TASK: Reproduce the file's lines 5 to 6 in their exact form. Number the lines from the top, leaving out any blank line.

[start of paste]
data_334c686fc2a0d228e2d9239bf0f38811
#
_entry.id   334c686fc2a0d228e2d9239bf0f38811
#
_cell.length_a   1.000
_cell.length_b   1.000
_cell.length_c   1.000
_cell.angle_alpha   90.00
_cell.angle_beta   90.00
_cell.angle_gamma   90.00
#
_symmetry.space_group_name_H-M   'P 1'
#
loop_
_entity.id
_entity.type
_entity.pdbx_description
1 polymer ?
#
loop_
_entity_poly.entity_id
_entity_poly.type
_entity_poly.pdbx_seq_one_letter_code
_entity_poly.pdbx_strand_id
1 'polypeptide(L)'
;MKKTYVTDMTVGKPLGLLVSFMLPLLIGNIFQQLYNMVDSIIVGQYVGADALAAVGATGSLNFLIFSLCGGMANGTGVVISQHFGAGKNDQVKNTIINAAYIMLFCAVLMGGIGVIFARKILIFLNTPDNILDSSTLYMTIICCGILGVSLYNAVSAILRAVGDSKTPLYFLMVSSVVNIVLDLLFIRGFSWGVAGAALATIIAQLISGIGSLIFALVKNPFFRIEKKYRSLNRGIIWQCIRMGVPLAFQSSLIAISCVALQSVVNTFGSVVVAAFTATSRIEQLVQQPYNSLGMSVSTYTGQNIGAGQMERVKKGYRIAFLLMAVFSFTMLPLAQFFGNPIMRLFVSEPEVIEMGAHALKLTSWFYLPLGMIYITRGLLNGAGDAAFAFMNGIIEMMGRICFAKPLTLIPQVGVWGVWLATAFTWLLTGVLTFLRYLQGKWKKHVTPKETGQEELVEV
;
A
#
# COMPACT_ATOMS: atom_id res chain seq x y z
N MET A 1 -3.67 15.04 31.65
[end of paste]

_cell.length_a   1.000
_cell.length_b   1.000